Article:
The wave of protests that swept across Iran last fall seems to be ebbing. The street demonstrations seem to be over, and even the slogans shouted from windows at night, a gesture of collective dissent that often accompanied moments of political crisis in the country, have been silent for some time. Since January, the news coming from inside Iran reports minimal, albeit flashy gestures: a banner hanging from an overpass, graffiti, or small impromptu demonstrations. Signs that collective anger continues to simmer. However, other news is also emerging: a political document signed by independent unions, women’s organizations and student groups; calls for change; a proposal for a constitutional referendum.
Let’s take stock. Almost six months after Mahsa Amini’s death in the custody of the so-called “moral police” in Tehran, the political legitimacy of the Islamic Republic has never been in such crisis. This is not to say that the regime is collapsing, at least not anytime soon: but the collective distrust in the state and the security apparatus runs deep.
Fueled by outrage over her senseless death, the protests that erupted in September involved the entire country. It mobilized women and men from different walks of life: students and unemployed youth, college campuses and working-class neighborhoods, schoolgirls, teachers, occasional workers. It was a collective outburst of impatience with the rules of behavior dictated by a religious state, symbolized by Islamic dress – particularly the women’s hijab. Soon, however, the movement expanded. It was fed by widespread anger against the arbitrariness of power, corruption, the economic straits in which broader and broader layers of the middle class live, the widening inequalities, and the frustration of those who see a small elite growing rich in the shadow of sanctions. The suffocating sense of young people, especially, who see no prospects and feel deprived of a future.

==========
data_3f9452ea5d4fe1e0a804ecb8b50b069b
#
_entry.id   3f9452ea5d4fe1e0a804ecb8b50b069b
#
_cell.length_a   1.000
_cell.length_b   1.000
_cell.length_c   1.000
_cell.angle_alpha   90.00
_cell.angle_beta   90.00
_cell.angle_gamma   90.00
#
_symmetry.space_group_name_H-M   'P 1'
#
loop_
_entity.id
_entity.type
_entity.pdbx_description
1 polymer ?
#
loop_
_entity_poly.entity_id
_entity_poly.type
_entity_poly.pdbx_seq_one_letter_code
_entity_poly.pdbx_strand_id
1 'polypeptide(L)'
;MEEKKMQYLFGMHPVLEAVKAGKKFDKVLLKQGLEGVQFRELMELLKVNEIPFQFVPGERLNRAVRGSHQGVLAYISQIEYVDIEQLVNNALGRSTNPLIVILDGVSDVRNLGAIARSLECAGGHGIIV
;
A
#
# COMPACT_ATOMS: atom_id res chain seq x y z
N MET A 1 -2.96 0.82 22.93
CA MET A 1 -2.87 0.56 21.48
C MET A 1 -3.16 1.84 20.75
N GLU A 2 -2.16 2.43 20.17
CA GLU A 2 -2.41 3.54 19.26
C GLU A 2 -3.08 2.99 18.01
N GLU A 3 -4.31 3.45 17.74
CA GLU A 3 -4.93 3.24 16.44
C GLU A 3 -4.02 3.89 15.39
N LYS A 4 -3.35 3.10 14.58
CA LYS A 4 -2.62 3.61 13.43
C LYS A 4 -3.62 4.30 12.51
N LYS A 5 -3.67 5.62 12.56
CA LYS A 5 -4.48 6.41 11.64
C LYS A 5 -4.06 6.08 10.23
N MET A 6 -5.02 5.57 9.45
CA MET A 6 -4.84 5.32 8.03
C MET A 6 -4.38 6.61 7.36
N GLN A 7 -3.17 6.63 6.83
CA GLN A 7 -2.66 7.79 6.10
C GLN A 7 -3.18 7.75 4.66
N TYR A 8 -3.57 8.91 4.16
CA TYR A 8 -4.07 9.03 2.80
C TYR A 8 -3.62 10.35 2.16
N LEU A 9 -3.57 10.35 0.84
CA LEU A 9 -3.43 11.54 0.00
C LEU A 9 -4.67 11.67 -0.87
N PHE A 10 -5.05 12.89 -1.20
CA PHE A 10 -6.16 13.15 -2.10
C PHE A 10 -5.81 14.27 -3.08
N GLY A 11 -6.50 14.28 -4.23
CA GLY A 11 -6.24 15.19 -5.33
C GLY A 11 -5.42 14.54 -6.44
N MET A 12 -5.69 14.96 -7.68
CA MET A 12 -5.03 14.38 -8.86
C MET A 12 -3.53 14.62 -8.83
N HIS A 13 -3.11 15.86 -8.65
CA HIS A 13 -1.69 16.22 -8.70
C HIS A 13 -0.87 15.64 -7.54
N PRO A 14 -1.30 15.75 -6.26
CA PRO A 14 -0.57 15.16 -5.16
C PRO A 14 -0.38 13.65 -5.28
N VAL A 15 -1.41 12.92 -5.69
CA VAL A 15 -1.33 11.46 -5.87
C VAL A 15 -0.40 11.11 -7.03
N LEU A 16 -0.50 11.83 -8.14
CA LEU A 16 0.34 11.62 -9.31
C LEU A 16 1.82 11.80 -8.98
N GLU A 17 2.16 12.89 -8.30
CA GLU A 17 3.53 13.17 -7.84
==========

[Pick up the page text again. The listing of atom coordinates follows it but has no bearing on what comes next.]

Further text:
The protests are “the inevitable outcome of the approaches and policies that turn a blind eye to societal demands” reads a lengthy paper published by the Iranian Sociological Association on its website in early October. The academic association writes of police brutality and a “growing gap between the values and norms of the state and those of the public.” It charged the morality police with employing “humiliating methods that are based on gender stereotypes” and that the government should “be able to give a sign of reconciliation to the society by stopping the operations of the ‘morality police’.” Today indeed the moral police is no longer seen on the streets, although it is unclear whether they have been formally abolished, or reformed according to announcements by the minister of Islamic Culture and Guidance. Too late, however, and too little.
“Today, the level of public dissatisfaction with the way the country is run is higher than in the past”, the Sociological Society document goes on say, “people are unable to make their basic needs met, and their living standards are deteriorating by the day. Our society is suffering from a myriad of problems, such as pervasive and widespread poverty and corruption, unemployment, unstoppably rising prices, government’s ineffectiveness in managing the country’s affairs, environmental crisis, and the like.” The state must listen as “the use of coercive methods will only lead to the escalation of social tensions.”